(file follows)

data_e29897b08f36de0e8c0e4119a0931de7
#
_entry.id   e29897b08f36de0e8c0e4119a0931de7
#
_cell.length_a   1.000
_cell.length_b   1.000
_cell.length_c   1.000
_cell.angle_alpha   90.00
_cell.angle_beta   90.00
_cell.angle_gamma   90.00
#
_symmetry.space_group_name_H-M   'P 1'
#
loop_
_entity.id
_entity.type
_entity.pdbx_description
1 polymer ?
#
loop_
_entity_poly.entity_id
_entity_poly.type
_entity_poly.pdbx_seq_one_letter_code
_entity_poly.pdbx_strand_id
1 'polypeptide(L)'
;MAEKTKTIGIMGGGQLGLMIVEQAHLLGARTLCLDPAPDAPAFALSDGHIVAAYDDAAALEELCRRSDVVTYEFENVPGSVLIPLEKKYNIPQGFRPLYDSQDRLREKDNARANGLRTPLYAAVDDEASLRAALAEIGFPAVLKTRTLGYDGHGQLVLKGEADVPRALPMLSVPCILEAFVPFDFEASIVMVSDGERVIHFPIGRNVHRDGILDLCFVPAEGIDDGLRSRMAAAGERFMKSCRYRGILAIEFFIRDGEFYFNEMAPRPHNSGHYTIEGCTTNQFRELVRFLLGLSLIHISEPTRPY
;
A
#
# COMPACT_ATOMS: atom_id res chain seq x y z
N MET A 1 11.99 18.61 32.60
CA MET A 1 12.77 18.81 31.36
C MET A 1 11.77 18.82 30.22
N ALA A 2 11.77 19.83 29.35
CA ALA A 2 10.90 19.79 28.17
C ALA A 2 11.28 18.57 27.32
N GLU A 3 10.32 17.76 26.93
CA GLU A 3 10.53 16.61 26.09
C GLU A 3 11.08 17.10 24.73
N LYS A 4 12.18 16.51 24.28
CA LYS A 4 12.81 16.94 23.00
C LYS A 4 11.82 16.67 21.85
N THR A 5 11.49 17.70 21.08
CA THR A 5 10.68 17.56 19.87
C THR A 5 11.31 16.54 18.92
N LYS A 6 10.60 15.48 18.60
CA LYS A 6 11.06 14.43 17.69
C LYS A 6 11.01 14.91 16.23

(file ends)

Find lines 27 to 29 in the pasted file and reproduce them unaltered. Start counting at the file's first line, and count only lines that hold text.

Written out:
;
A
#